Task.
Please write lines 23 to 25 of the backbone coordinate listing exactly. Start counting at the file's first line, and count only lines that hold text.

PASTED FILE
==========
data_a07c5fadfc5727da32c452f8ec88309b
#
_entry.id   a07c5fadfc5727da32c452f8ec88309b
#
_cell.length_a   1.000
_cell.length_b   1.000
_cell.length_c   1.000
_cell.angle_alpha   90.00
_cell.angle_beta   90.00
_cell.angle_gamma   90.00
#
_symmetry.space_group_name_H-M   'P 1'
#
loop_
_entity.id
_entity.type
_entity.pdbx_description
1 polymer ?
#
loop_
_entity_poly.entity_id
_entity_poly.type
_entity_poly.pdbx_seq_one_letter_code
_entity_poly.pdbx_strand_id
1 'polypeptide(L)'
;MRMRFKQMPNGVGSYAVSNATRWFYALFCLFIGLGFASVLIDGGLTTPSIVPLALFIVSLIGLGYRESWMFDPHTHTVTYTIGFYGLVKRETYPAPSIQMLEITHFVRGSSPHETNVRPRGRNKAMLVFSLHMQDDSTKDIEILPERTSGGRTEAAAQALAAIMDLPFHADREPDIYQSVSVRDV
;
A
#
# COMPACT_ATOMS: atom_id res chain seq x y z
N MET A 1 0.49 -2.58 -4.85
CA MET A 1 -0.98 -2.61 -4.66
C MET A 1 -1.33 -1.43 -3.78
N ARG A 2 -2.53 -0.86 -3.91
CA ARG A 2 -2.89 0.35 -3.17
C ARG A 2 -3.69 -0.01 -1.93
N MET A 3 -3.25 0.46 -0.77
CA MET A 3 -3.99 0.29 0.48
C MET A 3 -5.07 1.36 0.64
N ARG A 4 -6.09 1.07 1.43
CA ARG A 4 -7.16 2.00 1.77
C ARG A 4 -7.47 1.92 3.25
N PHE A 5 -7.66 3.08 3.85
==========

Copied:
_entity_poly.pdbx_seq_one_letter_code
_entity_poly.pdbx_strand_id
1 'polypeptide(L)'